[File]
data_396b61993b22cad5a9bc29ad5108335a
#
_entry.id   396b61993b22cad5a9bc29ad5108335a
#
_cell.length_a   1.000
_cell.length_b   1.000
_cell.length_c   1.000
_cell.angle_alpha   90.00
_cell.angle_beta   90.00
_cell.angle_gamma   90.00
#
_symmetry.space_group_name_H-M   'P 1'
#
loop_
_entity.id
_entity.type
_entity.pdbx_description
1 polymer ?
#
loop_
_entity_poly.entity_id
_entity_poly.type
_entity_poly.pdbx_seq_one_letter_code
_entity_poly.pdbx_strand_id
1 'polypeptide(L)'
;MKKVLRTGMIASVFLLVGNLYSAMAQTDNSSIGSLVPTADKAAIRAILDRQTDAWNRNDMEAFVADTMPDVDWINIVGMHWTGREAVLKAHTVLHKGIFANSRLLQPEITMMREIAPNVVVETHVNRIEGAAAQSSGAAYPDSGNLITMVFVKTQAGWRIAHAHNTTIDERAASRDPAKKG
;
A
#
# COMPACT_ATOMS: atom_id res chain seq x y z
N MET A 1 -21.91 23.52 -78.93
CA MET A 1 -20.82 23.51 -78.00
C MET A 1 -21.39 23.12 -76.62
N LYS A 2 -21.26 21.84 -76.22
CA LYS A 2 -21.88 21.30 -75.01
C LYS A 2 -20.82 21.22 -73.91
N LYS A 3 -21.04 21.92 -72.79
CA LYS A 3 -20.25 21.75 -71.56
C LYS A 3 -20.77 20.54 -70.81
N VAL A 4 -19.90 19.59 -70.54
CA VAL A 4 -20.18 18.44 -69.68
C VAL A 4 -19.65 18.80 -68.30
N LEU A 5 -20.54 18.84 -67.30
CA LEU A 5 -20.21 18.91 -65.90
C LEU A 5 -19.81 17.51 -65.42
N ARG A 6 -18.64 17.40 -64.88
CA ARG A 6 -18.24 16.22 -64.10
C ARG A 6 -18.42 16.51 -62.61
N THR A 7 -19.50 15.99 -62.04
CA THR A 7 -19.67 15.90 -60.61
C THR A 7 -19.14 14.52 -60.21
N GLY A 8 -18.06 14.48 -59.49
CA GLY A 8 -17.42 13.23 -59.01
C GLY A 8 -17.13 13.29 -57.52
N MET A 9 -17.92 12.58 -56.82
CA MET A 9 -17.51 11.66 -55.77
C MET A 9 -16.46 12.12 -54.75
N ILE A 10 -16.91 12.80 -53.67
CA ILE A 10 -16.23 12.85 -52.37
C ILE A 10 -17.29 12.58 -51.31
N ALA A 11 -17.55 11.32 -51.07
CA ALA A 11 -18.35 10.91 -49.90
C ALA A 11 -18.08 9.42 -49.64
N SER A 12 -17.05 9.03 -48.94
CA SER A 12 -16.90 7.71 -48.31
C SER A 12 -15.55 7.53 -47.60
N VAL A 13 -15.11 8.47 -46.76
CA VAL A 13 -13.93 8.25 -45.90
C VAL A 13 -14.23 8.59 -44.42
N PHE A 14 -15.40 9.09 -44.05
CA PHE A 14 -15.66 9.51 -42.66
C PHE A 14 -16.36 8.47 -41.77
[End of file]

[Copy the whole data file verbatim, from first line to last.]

data_396b61993b22cad5a9bc29ad5108335a
#
_entry.id   396b61993b22cad5a9bc29ad5108335a
#
_cell.length_a   1.000
_cell.length_b   1.000
_cell.length_c   1.000
_cell.angle_alpha   90.00
_cell.angle_beta   90.00
_cell.angle_gamma   90.00
#
_symmetry.space_group_name_H-M   'P 1'
#
loop_
_entity.id
_entity.type
_entity.pdbx_description
1 polymer ?
#
loop_
_entity_poly.entity_id
_entity_poly.type
_entity_poly.pdbx_seq_one_letter_code
_entity_poly.pdbx_strand_id
1 'polypeptide(L)'
;MKKVLRTGMIASVFLLVGNLYSAMAQTDNSSIGSLVPTADKAAIRAILDRQTDAWNRNDMEAFVADTMPDVDWINIVGMHWTGREAVLKAHTVLHKGIFANSRLLQPEITMMREIAPNVVVETHVNRIEGAAAQSSGAAYPDSGNLITMVFVKTQAGWRIAHAHNTTIDERAASRDPAKKG
;
A
#
# COMPACT_ATOMS: atom_id res chain seq x y z
N MET A 1 -21.91 23.52 -78.93
CA MET A 1 -20.82 23.51 -78.00
C MET A 1 -21.39 23.12 -76.62
N LYS A 2 -21.26 21.84 -76.22
CA LYS A 2 -21.88 21.30 -75.01
C LYS A 2 -20.82 21.22 -73.91
N LYS A 3 -21.04 21.92 -72.79
CA LYS A 3 -20.25 21.75 -71.56
C LYS A 3 -20.77 20.54 -70.81
N VAL A 4 -19.90 19.59 -70.54
CA VAL A 4 -20.18 18.44 -69.68
C VAL A 4 -19.65 18.80 -68.30
N LEU A 5 -20.54 18.84 -67.30
CA LEU A 5 -20.21 18.91 -65.90
C LEU A 5 -19.81 17.51 -65.42
N ARG A 6 -18.64 17.40 -64.88
CA ARG A 6 -18.24 16.22 -64.10
C ARG A 6 -18.42 16.51 -62.61
N THR A 7 -19.50 15.99 -62.04
CA THR A 7 -19.67 15.90 -60.61
C THR A 7 -19.14 14.52 -60.21
N GLY A 8 -18.06 14.48 -59.49
CA GLY A 8 -17.42 13.23 -59.01
C GLY A 8 -17.13 13.29 -57.52
N MET A 9 -17.92 12.58 -56.82
CA MET A 9 -17.51 11.66 -55.77
C MET A 9 -16.46 12.12 -54.75
N ILE A 10 -16.91 12.80 -53.67
CA ILE A 10 -16.23 12.85 -52.37
C ILE A 10 -17.29 12.58 -51.31
N ALA A 11 -17.55 11.32 -51.07
CA ALA A 11 -18.35 10.91 -49.90
C ALA A 11 -18.08 9.42 -49.64
N SER A 12 -17.05 9.03 -48.94
CA SER A 12 -16.90 7.71 -48.31
C SER A 12 -15.55 7.53 -47.60
N VAL A 13 -15.11 8.47 -46.76
CA VAL A 13 -13.93 8.25 -45.90
C VAL A 13 -14.23 8.59 -44.42
N PHE A 14 -15.40 9.09 -44.05
CA PHE A 14 -15.66 9.51 -42.66
C PHE A 14 -16.36 8.47 -41.77